The controversial program operated by the Nova Scotia Department of Natural Resources began in April, 2010.
This past season, which ran from October 15 to March 31, saw the addition of thirty-seven new trappers, bringing the total number of professional trappers to 403. Trappers are paid twenty dollars for each properly prepared pelt.
Mike Boudreau, the province's conflict wildlife biologist said, "The pelt-incentive program has been successful in attracting 37 more trappers this year, which helps strengthen the coyote population's negative association with people, making people safer. Trappers must check their traps every day and their presence in the woods and the traps they set send a regular message to the coyote population that humans should be avoided."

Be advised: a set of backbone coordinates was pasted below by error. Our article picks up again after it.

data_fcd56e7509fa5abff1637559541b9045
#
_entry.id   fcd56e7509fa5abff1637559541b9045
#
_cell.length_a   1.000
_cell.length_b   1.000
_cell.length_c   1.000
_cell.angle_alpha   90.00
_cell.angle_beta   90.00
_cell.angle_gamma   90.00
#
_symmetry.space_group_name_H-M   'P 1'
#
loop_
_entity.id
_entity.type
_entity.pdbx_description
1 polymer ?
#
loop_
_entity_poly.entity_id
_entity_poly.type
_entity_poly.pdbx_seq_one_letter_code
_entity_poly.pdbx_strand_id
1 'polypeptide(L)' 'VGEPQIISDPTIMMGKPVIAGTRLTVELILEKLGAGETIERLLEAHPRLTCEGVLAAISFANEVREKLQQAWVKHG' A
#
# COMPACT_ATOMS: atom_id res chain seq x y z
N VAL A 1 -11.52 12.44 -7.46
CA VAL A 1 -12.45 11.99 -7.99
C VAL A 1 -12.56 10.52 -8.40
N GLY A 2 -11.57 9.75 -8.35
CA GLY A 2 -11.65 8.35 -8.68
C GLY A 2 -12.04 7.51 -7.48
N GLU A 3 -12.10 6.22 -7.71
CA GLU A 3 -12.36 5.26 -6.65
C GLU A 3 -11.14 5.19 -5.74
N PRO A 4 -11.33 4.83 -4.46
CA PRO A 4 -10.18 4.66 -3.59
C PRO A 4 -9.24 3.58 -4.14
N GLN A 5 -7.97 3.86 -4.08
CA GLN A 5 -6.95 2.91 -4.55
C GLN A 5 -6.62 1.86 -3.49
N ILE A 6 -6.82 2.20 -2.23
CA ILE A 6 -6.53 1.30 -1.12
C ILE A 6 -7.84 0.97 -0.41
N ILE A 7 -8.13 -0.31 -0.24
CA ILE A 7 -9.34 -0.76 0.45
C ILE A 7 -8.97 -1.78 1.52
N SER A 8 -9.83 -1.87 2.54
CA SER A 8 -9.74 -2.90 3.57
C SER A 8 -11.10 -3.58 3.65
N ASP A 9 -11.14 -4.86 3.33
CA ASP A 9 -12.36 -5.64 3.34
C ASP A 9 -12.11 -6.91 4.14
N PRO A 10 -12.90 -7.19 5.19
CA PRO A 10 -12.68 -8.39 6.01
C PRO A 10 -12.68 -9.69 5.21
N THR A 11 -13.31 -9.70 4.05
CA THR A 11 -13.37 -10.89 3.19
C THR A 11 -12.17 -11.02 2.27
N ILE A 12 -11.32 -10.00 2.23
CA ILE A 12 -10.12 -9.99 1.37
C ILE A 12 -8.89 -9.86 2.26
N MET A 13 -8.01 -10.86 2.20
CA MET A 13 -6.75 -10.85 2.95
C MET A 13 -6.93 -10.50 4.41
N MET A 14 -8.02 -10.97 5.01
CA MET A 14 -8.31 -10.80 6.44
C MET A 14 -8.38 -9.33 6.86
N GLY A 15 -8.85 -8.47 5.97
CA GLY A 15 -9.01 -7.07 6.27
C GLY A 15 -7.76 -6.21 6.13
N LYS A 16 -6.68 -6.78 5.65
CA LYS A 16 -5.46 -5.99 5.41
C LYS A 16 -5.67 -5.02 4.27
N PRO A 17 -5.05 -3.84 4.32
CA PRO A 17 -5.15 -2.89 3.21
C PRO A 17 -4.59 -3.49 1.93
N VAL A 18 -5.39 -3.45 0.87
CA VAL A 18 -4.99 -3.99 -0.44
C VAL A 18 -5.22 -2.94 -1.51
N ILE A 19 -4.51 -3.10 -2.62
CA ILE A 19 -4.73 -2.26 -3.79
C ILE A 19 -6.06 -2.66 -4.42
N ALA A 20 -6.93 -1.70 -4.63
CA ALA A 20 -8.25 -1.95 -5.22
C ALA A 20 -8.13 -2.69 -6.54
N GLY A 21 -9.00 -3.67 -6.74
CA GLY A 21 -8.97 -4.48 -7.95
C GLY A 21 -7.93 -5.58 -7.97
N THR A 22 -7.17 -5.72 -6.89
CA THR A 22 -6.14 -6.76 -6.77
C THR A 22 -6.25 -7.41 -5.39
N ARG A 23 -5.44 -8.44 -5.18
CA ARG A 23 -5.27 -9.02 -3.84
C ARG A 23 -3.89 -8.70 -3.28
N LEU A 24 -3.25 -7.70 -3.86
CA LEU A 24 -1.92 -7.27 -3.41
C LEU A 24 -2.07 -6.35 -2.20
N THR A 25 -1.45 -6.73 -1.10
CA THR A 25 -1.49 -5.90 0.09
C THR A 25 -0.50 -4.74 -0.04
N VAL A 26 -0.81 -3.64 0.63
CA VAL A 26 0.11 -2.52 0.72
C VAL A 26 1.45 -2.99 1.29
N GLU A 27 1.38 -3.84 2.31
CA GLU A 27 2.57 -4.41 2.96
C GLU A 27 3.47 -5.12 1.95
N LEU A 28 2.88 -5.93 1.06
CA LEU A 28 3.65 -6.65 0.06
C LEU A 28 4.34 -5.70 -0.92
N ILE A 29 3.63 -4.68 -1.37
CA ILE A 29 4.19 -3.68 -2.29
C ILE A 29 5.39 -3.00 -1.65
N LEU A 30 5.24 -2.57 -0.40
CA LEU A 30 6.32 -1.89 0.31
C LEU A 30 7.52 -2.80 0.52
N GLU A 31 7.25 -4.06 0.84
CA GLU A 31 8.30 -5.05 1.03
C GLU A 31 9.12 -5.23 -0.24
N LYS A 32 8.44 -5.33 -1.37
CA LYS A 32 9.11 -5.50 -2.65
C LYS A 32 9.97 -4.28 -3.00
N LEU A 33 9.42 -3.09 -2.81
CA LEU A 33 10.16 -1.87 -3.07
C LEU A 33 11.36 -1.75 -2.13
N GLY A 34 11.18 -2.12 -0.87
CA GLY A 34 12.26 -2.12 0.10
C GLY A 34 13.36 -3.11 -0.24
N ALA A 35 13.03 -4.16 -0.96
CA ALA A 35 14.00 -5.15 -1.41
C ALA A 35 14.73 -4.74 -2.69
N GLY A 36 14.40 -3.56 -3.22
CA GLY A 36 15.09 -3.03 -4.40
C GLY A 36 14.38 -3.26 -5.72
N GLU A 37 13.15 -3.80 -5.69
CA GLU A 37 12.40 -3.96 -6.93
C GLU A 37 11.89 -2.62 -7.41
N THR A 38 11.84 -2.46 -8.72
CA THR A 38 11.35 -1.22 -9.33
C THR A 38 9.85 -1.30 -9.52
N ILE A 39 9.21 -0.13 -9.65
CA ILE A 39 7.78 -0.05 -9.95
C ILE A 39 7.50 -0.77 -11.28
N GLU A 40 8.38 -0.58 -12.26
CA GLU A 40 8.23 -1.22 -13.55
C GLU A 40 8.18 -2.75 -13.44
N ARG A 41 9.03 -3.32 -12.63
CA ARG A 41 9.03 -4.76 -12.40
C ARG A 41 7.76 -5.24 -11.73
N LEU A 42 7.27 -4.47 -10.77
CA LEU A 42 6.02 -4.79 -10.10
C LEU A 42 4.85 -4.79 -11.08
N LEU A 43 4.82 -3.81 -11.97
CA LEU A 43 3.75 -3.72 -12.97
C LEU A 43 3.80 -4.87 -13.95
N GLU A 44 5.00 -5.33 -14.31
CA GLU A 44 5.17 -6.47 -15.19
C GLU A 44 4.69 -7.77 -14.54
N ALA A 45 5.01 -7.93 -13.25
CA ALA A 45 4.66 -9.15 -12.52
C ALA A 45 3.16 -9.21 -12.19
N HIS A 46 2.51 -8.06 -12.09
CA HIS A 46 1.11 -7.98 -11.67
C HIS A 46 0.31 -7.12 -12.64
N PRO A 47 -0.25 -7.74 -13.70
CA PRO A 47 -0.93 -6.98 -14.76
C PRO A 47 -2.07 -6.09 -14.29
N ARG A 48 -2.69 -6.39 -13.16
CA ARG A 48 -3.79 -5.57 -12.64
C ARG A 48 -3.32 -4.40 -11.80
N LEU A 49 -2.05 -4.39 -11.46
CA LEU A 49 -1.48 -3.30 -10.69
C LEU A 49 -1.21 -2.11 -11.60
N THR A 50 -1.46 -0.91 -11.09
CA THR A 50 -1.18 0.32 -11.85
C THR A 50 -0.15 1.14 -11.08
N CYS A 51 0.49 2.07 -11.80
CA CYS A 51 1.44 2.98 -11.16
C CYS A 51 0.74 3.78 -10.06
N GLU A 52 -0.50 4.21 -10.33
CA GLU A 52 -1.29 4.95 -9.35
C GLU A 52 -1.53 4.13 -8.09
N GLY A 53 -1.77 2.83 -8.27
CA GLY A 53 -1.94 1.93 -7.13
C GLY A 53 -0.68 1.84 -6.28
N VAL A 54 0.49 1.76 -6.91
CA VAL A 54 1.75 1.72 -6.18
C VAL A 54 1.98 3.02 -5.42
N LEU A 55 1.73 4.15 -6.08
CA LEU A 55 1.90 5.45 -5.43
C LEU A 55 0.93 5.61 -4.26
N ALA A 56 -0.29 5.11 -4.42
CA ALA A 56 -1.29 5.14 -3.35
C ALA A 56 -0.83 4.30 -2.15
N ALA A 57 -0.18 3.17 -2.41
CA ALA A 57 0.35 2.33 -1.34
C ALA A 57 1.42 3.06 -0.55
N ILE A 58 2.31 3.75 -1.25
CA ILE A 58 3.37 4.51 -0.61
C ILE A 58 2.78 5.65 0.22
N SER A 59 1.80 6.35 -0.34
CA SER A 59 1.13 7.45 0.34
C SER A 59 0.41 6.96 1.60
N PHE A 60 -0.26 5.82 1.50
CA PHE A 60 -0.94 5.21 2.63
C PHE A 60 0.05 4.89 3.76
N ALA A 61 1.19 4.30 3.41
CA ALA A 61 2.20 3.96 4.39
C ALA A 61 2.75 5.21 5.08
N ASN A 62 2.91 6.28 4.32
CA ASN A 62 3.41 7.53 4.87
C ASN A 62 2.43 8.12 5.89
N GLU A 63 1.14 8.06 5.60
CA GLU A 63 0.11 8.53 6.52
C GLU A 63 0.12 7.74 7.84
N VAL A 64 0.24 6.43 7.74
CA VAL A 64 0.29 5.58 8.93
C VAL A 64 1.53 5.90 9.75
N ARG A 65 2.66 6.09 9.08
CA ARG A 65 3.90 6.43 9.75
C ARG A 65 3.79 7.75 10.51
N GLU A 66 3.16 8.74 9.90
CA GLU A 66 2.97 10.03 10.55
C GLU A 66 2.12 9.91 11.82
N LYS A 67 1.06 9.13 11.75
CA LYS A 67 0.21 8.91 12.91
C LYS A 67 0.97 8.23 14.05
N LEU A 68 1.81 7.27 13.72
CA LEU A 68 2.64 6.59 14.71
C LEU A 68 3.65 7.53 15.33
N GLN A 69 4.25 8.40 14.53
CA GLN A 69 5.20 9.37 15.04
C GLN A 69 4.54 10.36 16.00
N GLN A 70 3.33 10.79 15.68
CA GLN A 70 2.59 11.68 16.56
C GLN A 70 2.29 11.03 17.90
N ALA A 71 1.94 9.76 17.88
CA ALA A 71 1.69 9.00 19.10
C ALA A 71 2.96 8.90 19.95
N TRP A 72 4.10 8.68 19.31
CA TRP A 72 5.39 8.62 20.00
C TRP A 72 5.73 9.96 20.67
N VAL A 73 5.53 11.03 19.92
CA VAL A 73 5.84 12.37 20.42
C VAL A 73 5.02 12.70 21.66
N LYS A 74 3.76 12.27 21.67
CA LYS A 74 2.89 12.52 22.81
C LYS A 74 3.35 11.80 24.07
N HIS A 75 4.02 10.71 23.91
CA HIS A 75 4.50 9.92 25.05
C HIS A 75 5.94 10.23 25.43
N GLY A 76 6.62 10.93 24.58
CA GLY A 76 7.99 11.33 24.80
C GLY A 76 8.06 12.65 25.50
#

This season, the province paid out $66,800 for the pelts.
The pelt-incentive program was never intended to reduce the coyote population. Charlie Parker, Minister of Natural Resources said in a press release
, "The four-part coyote plan was launched two years ago to educate people about aggressive coyotes and to change the behaviour of aggressive coyotes toward people. We are working to make the province safer for everyone."
Recently, a 14-year-old boy was attacked by coyotes while on a dirt bike trip in Cape Breton, reported CBC News
According to the Chronicle Herald
, the first recorded fatal coyote attack in Nova Scotia was Taylor Mitchell in 2009, and was only the second in North America.